Sharon Woods is one of Hamilton County’s Great Parks—perhaps the most popular and accessible. Centrally located, it’s 730 acres of glorious Ohio woods, wilderness, waterfalls…and fossils. Yes, fossils! And you’ll find these prehistoric relics along one of the most beautiful trails in town: the eponymous Sharon Gorge Trail.
While people often visit Sharon Woods for the epic playgrounds, bustling marina, and historic village, the hiking at this park truly is unrivaled. The Sharon Gorge Trail is our favorite hike, a mile-long loop that’s quiet and well-paved, with several overlooks perfect for soaking up the scenery—and perhaps even a frozen waterfall or two!
But the best part about this trail is the fossils. This region is full of them. Once wholly underwater, Cincinnati is littered with rocks holding marine deposits from the Ordovician Period, when ancient ocean covered most of the United States more than 450 million years ago. Today, we can see those ancient breadcrumbs in local creeks and rock beds, making for amazing fossil hunting conditions for little explorers.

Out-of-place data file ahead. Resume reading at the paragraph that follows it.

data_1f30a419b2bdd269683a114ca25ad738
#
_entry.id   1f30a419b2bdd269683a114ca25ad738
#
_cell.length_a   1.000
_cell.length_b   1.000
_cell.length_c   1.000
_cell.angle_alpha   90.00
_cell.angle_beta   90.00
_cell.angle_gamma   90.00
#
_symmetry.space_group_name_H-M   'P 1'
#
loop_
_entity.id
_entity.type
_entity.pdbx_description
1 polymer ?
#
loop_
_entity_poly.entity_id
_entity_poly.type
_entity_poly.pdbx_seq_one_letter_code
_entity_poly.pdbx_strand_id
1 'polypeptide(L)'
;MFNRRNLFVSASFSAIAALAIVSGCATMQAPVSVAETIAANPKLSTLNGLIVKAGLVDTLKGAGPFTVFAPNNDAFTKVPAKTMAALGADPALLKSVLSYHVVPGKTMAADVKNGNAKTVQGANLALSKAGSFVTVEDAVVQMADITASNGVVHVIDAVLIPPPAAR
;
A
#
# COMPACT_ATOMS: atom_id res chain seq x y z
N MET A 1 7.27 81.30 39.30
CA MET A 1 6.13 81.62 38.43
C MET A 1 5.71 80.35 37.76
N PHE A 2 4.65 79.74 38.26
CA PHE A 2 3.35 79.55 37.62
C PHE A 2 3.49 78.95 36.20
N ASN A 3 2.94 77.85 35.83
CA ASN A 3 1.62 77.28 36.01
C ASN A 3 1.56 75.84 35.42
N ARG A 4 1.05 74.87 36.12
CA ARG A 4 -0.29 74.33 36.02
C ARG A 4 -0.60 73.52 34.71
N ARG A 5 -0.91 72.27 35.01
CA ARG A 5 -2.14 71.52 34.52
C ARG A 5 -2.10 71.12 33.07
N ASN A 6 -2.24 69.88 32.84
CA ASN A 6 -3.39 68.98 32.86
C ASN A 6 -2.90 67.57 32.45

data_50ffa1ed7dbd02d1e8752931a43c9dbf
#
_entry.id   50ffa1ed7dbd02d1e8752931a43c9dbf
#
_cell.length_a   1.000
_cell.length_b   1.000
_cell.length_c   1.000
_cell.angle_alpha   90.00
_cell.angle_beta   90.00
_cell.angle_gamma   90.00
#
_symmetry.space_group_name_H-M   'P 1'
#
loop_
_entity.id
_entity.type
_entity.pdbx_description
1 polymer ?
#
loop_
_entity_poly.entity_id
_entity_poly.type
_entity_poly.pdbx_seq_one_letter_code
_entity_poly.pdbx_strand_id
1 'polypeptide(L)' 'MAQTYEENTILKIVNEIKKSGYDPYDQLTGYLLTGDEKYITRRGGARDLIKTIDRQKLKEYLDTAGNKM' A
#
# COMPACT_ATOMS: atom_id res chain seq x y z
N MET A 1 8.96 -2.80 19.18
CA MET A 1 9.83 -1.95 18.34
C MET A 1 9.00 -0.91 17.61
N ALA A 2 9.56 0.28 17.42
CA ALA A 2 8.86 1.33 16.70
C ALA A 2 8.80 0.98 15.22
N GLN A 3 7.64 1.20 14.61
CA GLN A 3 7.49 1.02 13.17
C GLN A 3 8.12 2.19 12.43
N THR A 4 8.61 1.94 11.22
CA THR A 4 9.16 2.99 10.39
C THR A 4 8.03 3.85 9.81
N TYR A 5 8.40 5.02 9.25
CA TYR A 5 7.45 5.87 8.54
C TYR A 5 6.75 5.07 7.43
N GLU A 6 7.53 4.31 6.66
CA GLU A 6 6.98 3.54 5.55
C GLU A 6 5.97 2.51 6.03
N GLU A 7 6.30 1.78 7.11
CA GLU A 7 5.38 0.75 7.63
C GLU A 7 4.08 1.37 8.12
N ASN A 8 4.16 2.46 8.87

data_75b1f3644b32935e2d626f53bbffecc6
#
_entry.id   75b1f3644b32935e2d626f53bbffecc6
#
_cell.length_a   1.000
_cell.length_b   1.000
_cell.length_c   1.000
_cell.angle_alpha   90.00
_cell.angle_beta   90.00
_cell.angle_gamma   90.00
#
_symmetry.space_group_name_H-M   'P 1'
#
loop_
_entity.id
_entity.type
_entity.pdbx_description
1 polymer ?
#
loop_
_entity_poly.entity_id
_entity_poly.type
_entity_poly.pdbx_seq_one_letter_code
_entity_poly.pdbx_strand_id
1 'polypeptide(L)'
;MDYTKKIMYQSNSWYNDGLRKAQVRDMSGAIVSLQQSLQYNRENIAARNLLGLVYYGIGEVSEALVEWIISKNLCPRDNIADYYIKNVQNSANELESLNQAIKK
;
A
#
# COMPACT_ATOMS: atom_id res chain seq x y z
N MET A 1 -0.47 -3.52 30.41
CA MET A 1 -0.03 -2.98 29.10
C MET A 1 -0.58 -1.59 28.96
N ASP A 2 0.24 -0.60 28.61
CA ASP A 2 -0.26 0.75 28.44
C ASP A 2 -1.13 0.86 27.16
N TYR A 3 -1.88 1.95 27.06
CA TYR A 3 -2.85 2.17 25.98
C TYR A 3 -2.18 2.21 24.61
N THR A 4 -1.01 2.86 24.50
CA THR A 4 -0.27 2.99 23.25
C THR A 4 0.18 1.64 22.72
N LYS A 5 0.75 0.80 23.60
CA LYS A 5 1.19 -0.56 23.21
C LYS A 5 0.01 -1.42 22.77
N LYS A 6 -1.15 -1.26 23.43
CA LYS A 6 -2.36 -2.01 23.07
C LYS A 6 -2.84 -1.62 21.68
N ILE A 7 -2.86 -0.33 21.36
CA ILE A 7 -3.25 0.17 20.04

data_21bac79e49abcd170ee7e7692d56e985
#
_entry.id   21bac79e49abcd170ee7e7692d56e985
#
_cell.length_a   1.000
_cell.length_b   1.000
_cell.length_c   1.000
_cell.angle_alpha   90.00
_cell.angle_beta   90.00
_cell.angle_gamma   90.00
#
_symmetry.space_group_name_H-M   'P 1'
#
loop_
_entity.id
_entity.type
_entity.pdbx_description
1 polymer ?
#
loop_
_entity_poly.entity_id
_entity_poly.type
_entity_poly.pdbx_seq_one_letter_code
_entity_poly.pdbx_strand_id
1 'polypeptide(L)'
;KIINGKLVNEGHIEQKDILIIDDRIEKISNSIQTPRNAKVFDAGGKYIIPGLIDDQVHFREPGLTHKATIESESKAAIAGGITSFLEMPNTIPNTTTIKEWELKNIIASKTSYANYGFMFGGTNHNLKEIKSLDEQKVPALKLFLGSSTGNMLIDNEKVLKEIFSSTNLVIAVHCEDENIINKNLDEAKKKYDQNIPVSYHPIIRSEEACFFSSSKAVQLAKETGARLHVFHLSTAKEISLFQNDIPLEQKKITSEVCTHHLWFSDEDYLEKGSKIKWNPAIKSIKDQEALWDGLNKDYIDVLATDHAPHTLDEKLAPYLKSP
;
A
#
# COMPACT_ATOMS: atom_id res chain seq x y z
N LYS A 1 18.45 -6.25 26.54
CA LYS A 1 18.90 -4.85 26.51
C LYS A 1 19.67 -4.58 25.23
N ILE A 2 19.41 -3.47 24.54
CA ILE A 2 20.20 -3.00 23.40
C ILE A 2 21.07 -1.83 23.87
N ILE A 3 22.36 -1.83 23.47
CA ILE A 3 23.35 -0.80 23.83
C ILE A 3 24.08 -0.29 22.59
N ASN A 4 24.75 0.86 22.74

In Sharon Woods, the forested gorge of Sharon Creek was created about 20,000 years ago by large volumes of glacial meltwater. A 90-foot cliff at the gorge is a great spot to search for marine fossils, which is something my kids enjoy doing during the warmer months of the year.
In the winter, however, the Sharon Gorge Trail takes on a peaceful, almost sublime beauty that invites curiosity and contemplation—even among the youngest explorers. Imagining what once was, so many years ago, is both grounding and inspiring.
In 1977, Sharon Woods Gorge was designated as an official State Nature Preserve because it contains valuable examples of Ohio’s native plant and animal communities, geological features, and the habitats of rare and endangered species. Today, it remains one of Cincinnati’s greatest treasures, and is rife with possibilities for adventure, exploration, and reflection.
Sharon Woods, 11450 Lebanon Rd., Sharonville. The park is open daily from dawn to dusk. Admission is free; however, you’ll need a Great Parks of Hamilton County vehicle permit for entry.